LAS CRUCES – The former site of the Las Cruces Country Club is in the process of being developed, and the city says the landowner’s intent is to develop the area under a community plan.
While the Las Cruces City Council will have the final say on the rezoning of 75 acres of vacant country club land, development plans advanced Tuesday night when the city’s planning and zoning commission voted to accept the recommendations personnel for zone changes.
“I have seen this property vacant for quite a long time and will be very happy to see it developed,” Commission Chairman Harvey Gordon said after voting yes.
The Apodaca Plan, adopted by the Las Cruces City Council in 2018 after a public consultation process, is a long-term vision for the city’s 730-acre development, which includes Apodaca Park; the old country club and golf course off North Main Street; a segment of the east-west avenue of Madrid; an old flood dam on Triviz Drive known as the Villa Mora property; and many houses north and south of Madrid Avenue.
The country club property primarily constitutes focus area A of the plan – the focus area amounts to 158 acres. The target area is further subdivided into several suggested land use zones including commercial business centers, mixed-use centers, high-density townhouses, single-family homes, and green spaces.
The master plan does not suggest zoning for the intervention area.
In 2020, Nebraska-based real estate developer Zachary Wiegert proposed forming a development district of land tax increases to incentivize and fund the development of different types of housing, retail, office and entertainment , but the deal ultimately fell through through Mayor Ken Miyagishima’s subsequent questions and concerns before the city council could vote to form the district.
Following his withdrawal from the TIDD request, Wiegert told theSun-News his company could either rezone the land and develop it – at a much higher cost to his company than if there had been tax increase funding – keep the land without developing, selling or developing it under his zoning current single-family residential.
Later that year, Three Crosses Regional Hospital opened on part of the former country club grounds, still leaving the 75 acres undeveloped zoned for single-family housing.
Wiegert’s property development company, Tetrad Property Group, has submitted multiple zoning requests to the city for these 75 acres which are intended to conform to the land use zones defined in the Apodaca plan.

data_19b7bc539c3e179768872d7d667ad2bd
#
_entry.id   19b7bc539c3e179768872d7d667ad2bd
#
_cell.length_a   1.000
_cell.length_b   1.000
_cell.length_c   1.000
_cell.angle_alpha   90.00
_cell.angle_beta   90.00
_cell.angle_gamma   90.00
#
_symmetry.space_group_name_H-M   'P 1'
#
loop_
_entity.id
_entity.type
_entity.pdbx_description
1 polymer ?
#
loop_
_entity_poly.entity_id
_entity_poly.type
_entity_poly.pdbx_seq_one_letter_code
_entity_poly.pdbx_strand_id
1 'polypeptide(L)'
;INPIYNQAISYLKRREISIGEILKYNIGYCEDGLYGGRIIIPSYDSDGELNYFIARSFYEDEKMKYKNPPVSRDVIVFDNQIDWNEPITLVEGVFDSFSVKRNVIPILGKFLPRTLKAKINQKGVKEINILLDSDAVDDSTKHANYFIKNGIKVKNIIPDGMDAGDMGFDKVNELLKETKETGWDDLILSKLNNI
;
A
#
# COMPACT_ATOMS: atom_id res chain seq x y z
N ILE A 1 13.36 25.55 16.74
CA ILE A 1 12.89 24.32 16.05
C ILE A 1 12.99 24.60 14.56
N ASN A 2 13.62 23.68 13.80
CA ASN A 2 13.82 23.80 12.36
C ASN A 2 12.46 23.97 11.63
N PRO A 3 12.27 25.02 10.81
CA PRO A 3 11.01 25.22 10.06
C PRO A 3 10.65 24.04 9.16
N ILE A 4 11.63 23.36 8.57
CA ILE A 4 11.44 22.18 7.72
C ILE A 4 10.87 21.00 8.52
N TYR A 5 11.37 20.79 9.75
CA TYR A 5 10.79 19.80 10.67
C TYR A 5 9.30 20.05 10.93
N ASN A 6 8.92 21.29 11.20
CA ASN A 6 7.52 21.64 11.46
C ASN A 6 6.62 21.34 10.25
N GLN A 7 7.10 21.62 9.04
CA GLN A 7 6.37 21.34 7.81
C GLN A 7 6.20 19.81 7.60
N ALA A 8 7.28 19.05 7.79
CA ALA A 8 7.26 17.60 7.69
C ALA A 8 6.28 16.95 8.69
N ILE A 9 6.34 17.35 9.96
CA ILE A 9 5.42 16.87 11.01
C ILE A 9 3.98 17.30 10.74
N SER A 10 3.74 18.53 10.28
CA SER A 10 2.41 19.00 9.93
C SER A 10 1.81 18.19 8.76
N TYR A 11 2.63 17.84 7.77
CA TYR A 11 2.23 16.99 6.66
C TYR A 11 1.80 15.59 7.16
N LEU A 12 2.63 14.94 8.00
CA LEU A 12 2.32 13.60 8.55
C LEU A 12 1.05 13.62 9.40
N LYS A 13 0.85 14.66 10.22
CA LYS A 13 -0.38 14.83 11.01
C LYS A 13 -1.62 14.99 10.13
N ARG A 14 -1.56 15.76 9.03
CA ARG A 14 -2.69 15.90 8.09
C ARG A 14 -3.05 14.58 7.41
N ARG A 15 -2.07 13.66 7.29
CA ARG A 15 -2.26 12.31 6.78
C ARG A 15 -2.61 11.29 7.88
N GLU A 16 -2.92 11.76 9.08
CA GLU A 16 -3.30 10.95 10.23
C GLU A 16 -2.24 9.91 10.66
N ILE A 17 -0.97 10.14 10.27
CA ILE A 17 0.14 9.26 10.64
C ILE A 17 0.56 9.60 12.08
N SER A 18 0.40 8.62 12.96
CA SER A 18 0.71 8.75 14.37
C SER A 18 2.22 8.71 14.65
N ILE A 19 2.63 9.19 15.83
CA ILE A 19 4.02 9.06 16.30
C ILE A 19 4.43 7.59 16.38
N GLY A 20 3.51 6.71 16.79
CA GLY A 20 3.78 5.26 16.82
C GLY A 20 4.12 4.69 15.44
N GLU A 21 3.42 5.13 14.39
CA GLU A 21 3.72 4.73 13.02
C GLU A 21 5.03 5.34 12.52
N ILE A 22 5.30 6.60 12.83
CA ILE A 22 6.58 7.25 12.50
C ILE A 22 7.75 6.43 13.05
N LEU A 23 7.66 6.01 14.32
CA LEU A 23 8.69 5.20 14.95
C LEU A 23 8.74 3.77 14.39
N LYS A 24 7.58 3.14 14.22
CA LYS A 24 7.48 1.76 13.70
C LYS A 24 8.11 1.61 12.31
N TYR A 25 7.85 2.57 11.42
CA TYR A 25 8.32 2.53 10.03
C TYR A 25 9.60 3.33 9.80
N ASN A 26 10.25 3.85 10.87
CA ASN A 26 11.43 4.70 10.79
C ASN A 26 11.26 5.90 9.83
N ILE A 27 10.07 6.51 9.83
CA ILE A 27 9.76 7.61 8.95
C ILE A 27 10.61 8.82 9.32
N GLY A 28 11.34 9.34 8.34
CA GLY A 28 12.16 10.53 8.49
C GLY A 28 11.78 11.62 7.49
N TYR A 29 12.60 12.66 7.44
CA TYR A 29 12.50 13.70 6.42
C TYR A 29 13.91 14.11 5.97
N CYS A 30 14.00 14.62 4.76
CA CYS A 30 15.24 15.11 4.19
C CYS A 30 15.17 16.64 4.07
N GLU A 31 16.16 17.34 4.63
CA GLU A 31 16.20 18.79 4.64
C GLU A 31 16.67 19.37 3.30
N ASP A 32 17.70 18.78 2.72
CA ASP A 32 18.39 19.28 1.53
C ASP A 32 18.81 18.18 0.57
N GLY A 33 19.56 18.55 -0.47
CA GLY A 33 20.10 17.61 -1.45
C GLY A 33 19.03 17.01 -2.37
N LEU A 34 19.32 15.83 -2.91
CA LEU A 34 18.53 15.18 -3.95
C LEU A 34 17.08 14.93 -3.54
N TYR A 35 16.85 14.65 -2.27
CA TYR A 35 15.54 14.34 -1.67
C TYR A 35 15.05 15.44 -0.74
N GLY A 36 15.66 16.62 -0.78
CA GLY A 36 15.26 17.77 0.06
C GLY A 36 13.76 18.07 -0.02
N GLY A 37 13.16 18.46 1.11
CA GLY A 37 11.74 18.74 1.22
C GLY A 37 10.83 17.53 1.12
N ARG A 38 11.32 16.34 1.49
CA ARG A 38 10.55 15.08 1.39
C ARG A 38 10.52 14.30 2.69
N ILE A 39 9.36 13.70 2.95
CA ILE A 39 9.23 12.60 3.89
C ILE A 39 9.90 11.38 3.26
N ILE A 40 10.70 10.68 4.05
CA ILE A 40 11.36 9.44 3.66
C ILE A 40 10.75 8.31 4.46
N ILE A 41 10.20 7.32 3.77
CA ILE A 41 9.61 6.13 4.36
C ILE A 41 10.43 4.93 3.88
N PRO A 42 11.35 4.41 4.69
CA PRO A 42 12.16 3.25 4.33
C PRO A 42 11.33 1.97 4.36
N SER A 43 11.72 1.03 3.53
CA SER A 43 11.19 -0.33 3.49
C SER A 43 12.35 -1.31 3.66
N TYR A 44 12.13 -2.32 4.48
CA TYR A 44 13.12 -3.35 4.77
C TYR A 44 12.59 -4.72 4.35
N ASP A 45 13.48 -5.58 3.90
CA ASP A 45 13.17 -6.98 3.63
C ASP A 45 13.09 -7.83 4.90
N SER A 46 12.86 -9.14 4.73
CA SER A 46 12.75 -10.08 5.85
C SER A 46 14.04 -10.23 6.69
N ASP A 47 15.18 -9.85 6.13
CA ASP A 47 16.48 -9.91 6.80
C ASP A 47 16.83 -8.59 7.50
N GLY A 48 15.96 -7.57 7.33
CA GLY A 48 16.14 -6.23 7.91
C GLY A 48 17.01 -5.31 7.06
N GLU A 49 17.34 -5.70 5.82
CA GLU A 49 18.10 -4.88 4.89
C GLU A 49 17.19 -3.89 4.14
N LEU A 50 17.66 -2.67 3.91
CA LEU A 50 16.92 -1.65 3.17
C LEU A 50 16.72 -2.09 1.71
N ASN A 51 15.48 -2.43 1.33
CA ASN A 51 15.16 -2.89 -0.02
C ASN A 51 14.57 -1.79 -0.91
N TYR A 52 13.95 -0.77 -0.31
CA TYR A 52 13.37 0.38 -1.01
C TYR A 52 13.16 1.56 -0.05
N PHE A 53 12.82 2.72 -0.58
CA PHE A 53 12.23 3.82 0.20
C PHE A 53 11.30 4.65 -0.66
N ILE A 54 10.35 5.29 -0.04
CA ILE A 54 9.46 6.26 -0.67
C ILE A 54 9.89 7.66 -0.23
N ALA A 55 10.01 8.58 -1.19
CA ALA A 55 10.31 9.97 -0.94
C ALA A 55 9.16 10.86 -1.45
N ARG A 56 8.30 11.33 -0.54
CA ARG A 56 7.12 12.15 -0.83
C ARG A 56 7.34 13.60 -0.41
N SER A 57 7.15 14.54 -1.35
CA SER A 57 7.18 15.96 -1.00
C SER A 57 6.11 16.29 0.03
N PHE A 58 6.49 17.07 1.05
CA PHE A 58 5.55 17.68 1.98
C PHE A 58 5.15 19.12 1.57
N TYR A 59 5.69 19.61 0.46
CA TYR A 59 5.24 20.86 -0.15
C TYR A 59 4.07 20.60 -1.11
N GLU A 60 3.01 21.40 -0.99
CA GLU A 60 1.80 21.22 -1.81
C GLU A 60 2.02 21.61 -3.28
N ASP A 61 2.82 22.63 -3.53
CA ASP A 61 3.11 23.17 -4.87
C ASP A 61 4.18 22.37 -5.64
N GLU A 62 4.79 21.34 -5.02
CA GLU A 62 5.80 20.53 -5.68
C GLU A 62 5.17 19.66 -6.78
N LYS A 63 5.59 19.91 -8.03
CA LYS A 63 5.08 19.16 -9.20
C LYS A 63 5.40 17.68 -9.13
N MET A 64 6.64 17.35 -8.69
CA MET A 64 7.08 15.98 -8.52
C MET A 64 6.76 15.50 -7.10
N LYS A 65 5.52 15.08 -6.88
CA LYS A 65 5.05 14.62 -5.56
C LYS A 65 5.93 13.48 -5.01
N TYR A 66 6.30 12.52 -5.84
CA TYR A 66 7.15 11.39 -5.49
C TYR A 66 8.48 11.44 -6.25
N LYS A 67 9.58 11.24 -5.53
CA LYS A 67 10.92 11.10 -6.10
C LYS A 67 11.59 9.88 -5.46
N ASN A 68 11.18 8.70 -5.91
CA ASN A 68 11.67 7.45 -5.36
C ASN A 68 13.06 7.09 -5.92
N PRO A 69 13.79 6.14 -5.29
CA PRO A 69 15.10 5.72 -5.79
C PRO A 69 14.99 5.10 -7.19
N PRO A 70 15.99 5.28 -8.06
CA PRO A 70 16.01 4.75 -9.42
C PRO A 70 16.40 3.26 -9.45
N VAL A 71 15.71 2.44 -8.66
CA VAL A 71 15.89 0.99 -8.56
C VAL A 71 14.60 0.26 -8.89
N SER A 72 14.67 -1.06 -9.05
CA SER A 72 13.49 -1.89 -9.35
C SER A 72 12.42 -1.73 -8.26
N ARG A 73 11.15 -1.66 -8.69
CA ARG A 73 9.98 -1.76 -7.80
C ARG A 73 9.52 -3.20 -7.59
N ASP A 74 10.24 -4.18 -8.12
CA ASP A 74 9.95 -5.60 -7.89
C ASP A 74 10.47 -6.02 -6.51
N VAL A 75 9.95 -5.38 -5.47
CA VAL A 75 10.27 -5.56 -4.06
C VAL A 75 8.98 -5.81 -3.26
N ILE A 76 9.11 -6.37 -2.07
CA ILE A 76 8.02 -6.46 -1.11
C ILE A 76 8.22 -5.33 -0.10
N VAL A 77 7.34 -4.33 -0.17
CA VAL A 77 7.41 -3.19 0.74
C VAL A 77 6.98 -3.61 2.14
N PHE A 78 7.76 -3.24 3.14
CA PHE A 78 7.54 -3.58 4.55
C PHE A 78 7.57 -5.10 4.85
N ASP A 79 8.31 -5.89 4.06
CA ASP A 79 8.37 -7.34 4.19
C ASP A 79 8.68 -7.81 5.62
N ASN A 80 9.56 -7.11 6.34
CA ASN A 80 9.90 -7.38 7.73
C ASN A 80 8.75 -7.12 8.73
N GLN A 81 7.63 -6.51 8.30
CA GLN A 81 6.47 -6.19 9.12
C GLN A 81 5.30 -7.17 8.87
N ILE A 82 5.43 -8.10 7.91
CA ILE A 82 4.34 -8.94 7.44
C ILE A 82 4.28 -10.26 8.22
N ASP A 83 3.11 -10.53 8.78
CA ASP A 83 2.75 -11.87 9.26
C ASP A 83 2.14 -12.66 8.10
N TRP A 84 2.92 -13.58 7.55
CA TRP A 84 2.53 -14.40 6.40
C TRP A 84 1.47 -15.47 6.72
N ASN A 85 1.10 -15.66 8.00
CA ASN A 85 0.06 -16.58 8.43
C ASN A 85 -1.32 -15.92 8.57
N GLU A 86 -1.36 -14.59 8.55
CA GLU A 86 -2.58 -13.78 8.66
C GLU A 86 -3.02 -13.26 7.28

Randy McMillan, president of NAI First Valley Realty in Las Cruces and one of the property’s landowners, said in an email, “We are moving in the direction the city has always wanted with this area. of the city in full compliance with the Apodaca Plan.”
Related:City manager Pili will try to negotiate a new development contract for the former country club grounds
Wiegert and Tetrad Property Group could not be reached.
If the zoning changes are passed by council, the city says the developer intends to use the master plan as a “master plan” for development of the land. The application for the zone change is expected to be presented to council in March, according to lead planner Katherine Harrison-Rogers.
“No future development will take place without adherence to the Apodaca Master Plan as a master plan, including but not limited to road design, trail and pedestrian connections, use of land and location of buildings,” city staff wrote as the recommended condition of the area. modification of the town planning and zoning council.
Although Eva Nevarez St. John, president of the Country Club Neighborhood Association, argued before the commission on Tuesday that the zoning requests do not conform to the descriptions of each proposed land use zone in the master plan.
She points out that in the master plan, an open-plan recreation area intended to connect Apodaca Park to the Outfall Channel Trail suggests that “certain detached or attached single-family residential developments may be permitted” if they are adjacent to another residential area and constitute 10% or less of the area. The zoning application for the same area, from Tetrad, would allow 50% of the area to be residential.
Or, she also points out, Tetrad is proposing to add commercial zoning to a “flexible district” zone described in the plan as intended for townhouses, single-family dwellings and offices.
Nevarez St. John described a similar incongruity with the Apodaca plan for all zone change requests.
“So if that’s your master plan, you have to stick to what’s in the master plan, and they’re not,” Nevarez St. John said.
Still, the commission voted 5-0 on Jan. 25 to accept the staff’s recommendations.
Michael McDevitt is a city and county government reporter for the Sun-News. He can be reached at 575-202-3205, firstname.lastname@example.org or @MikeMcDTweets on Twitter.